Successful repositioning and price increases had bumped revenue significantly for this SaaS product. But new user growth remained stagnant. The low-hanging marketing fruit was gone and I was working on growth with long-term channels.
Long overdue some love from the product team, we set out to find what the product was missing in the eyes of customers and the market.
Step 1: customer research
The product has a diverse set of customers: regular free users, irregular one-off users, regular weekly users, heavy daily users. The product team already had a few ideas of what they wanted to build in order to offer more value. We wanted to ask an open ended question to guage customer desires and see if they matched any of our assumptions. We asked a selection of customers from across these segments one question:
What do you wish this product could do that it doesn’t now, and why?
Over 60% of respondents said an API would improve their current workflows with the product. APIs are sometimes a “me too” thing, offering little value to customers. But some products seem incomplete without one. Something that turns files into SQL databases is such a product. As it goes, this was one of the product team’s ideas too.
Step 2: defining the API
Working with product and engineering, I defined the API functionality customers had expressed:
Run multiple file conversions at once. Customers often export from multiple sources, convert using the product, and then add to their SQL database. Using the product interface means this is a tedious and manual process. The API should enable multiple concurrent conversions.
Convert big files. Customers chunk files in the gigabytes into smaller versions so the interface can handle them. The API should remove the need to chunk files.
Compatible with all sorts of software. Source data comes from everywhere and customers have an array of software they use to complete their tasks. The API needed to be versatile.
Step 3: beta, feedback, messaging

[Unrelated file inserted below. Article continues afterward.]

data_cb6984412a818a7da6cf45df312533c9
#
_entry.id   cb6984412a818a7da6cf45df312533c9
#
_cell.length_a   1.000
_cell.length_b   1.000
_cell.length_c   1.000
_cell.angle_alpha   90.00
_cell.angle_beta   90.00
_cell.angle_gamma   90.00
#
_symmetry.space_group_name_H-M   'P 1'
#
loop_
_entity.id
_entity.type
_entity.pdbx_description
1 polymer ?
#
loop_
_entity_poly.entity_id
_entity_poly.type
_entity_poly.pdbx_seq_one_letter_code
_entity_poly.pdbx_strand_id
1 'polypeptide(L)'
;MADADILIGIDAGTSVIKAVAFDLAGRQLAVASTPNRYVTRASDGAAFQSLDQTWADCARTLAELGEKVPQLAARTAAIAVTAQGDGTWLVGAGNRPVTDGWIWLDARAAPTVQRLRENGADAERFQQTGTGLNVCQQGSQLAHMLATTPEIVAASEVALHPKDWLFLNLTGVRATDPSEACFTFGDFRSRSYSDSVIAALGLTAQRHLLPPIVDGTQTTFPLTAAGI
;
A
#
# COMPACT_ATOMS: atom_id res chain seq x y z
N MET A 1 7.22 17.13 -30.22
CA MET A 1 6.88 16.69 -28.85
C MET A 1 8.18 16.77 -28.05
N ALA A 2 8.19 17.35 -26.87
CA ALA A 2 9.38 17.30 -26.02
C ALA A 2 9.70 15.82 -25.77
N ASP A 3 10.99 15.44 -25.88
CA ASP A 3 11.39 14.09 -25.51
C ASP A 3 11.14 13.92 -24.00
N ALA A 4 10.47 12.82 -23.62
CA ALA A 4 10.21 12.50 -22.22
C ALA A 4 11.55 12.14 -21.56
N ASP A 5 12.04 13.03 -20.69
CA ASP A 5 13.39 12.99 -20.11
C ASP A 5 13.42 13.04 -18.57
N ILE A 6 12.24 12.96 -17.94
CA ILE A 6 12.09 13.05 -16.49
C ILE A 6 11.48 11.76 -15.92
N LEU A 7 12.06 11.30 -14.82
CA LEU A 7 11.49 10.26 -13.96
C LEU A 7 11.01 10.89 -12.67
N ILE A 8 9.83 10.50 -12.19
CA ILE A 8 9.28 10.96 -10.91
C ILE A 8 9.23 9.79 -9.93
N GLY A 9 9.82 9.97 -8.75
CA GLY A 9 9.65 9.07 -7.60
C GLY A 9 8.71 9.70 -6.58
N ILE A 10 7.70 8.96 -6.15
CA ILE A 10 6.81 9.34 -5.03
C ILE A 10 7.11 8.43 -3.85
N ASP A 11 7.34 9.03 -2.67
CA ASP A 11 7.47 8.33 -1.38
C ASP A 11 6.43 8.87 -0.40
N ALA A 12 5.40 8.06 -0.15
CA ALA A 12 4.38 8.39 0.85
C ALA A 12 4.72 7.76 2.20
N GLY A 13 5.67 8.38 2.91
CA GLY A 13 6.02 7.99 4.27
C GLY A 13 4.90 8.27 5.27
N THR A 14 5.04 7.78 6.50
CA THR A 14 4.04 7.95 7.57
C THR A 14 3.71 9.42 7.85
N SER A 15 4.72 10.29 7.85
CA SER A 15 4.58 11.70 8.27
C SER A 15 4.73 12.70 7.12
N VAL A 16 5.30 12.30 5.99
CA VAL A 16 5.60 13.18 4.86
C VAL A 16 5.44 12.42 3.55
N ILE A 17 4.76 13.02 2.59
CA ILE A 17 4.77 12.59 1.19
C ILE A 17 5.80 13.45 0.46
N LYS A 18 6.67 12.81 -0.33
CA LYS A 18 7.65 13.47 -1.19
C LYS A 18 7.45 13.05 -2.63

Once the API was built I ran a beta testing period with willing customers. This enabled us to test the tech as well as get feedback to help us improve it. The beta lasted one month.
During this time I also worked on messaging for the API. No other competing products had an API so, leaning heavily on wording from our customer feedback and beta, I focused on the unique nature (for this product category) of being able to create a continuously deliverable data migration pipeline.
Once the beta was over and the product team was happy to release, it was launch time.
Step 4: launch 🚀
Users of this product are mainly developers or other tech savvy users. More specifically, those working with SQL databases.
The API launch revolved around a featured Product Hunt hunt. Product Hunt has a broad audience of designers, developers, marketers, and people generally interested in tech, so the appeal of the product was wide enough to warrant a Product Hunt launch.
Once the product had been hunted a concerted push across our mailing lists (including free, paid, current, and past users), relevant subreddits, HackerNews, and social media ensured considerable coverage on the day. For the weeks afterward the push continued with coverage in DBWeekly, content across blogs, social, and the long tail of search.
Since the launch both new users and API usage has continued to grow at a healthy rate month-on-month.